During the past three decades the world economy has been at the mercy of neo-liberalism as an ideology for the global north and crony capitalism with powerless national states of the global south implementing the policies of global capital toward total private sector dominance. Beginning with the rise of neoliberalism in the 1980s, economic deprivation, social dislocation and political polarization manifested themselves on a global, national and local context. The hegemonic private sector by virtue of its economic and political power further altered the dynamics of self and society, state and society and international relations. The state became the instrument by which the policies of the private sector towards greater accumulation were implemented and the social arena and its massive problems were the battleground for consolidation of long term hegemony. Increasingly, the World is experiencing loss of credible opportunities and income due to several factors including but not limited to automation, socialization of the cost of capital accumulation, and the two mechanisms of capital accumulation on a global scale- imperialism including its current mechanisms of implementation--globalization and militarism. This issue becomes more daunting as the economic and the political structures of society become a hegemonic tool at the hands of a few local and/or foreign owners. As the current global economic meltdown shows, the greatest damage is experienced by societies in which the private sector is dominant and unless and until the structural obstacles to a radical overhaul and utilization of social institutions and their resources are removed the process will continue to deteriorate. The realization that at the heart of any meaningful transformation lies the dialectic of self and society as a process, then the process must be set in motion such that social institutions take on new and critical mission. It is also realized that the social institutions have evolved to accomplish certain tasks and specialization along the way has always remained uneven across time and space. And as societies become more differentiated, and interact either voluntarily or by coercion with those beyond their borders, their resiliency to change increases and pose new challenges.
This paper examines the possibility of social transformation in the age of obscene private sector dominance by enabling and empowering what is referred to here as the "social sector"-the totality of social structures, social institutions and the people (collective agency), engaged in progressive social action united in a network of progressive Non-Governmental Organizations (NGOs). The aim of this paper is to reveal the critical viability and the indispensability of the social sector as an arena where "militant particularism" (isolated cases of struggling for a particular cause) evolves into a progressive universalism thereby advancing economic empowerment, political engagement, and social transformation. Particular references are made to Iran and the concept of "Umma" and the vibrant and growing community involvement as a major contributor to the effectiveness of social institutions. References to Umma (community), is for the sole purpose of illustrating the cultural resources and conceptual tools for creating a socio-economic and political reality which is diametrically opposed to hegemony.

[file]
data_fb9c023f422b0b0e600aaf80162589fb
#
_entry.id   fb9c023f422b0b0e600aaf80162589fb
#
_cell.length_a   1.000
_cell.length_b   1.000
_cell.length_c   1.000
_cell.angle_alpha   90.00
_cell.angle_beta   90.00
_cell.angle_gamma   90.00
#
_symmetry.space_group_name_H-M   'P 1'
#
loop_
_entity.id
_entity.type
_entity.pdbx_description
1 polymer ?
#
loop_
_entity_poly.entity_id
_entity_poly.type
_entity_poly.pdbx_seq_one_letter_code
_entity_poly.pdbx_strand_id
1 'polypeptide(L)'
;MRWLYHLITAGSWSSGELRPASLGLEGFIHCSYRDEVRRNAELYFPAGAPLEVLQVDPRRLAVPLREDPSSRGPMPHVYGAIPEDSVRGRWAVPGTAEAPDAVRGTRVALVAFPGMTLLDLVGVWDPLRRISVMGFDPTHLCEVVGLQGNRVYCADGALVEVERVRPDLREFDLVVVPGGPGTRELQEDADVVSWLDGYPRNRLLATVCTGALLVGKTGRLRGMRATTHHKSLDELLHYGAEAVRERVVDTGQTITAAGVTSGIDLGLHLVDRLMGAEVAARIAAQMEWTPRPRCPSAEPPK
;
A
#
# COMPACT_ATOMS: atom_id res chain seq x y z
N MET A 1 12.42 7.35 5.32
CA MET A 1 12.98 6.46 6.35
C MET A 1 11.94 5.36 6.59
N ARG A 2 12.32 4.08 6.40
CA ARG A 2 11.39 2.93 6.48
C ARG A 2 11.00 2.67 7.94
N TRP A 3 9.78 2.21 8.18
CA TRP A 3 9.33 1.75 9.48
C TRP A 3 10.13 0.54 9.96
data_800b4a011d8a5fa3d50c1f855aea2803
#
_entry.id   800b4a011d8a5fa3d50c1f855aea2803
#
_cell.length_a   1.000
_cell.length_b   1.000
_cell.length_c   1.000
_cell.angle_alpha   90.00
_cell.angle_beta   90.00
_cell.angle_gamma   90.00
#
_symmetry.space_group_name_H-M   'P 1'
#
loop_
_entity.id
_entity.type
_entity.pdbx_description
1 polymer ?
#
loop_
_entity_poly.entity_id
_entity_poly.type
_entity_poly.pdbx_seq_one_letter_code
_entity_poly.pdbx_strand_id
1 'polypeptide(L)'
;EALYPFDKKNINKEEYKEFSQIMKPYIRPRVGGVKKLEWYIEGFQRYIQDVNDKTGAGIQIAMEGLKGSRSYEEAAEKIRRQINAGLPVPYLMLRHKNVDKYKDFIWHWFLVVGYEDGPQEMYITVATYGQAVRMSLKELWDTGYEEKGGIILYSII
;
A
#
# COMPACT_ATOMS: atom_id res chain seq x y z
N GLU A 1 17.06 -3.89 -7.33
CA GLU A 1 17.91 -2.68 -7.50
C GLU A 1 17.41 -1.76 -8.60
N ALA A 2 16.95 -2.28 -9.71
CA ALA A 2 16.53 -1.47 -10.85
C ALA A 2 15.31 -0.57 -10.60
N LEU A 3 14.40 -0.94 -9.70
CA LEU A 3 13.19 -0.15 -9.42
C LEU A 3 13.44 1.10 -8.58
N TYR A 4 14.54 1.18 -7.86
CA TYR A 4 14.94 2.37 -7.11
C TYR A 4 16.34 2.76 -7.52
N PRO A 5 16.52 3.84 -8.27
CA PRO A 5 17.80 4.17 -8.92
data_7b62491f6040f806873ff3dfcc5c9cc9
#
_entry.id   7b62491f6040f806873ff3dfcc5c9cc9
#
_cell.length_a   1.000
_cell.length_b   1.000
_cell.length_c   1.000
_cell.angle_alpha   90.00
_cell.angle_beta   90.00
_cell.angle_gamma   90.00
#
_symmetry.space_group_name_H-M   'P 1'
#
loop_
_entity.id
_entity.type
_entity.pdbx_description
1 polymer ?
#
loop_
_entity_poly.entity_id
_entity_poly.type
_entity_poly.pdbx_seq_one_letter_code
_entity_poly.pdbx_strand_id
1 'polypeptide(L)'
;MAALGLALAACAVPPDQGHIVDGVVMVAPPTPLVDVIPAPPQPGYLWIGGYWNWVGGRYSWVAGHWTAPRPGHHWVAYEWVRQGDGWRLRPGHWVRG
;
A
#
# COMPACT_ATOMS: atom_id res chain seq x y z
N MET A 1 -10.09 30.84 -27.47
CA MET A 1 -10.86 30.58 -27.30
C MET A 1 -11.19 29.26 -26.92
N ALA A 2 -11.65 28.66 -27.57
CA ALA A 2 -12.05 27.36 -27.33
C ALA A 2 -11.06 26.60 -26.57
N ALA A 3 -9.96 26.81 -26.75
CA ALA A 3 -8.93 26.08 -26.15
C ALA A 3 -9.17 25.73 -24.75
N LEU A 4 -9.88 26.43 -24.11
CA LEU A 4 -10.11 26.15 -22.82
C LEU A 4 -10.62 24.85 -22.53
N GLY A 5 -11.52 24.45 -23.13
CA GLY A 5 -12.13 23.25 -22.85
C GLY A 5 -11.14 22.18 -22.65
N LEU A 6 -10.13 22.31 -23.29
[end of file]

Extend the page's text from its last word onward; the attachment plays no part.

THE PUBLIC SECTOR:
Neanderthals of yesteryears plagued by hunger, diseases and constant fear recognized the need to belong to and function within the context of a social group. For millennia social groups (primary and secondary) provided the individuals a refuge, and a space. They all worked and shared the fruits of their labor. The means of production were communal property and as nostalgia has it, it was "primitive communism" in which everyone was equal in access to what the community possessed. There was no private property and no major conflict to speak of and it was for the most part a happy family. It was within the context of the social groups that division of labor became a necessity and gradually dividing society along life chances and access to resources. A primitive form of stratification (both in the form of caste and class) was evolving as permanent settlements (cities) were formed, a political establishment (government) for safeguarding the existing community resources and or to raid and conquer others, were created and the warrior class became the prominent political class. Political, social and economic institutions grew more complex and differentiated. The task of distributing the public goods, the setting of the political agenda and social direction all were assigned to these institutions. From the time of the early World Empires with the Persian (Achamenides) Empire as the first, these tasks have become more complex and far reaching. The public sector-the sector in charge of providing, and distributing the public goods (education, health care, variety of infrastructure such as roads, communication, defense and so on) took on many forms and through time manifested itself with different political philosophy, economic principles and social aims. Beyond the early stages of "primitive communism", and haunting and gathering, succeeding stages such as slavery, feudalism, capitalism, fascism, socialism and the idea of modern communism the connection between the political philosophy and economic principles became more pronounced. Thus slavery as an economic system was at the same time a political philosophy as is the case for fascism, socialism, and capitalism. Most social institutions have played and are playing a significant role in support of or opposition to a politico-economic structure. Often the term civil society is used to describe the relationship between these institutions and the people who either individually or collectively feel a sense of belonging.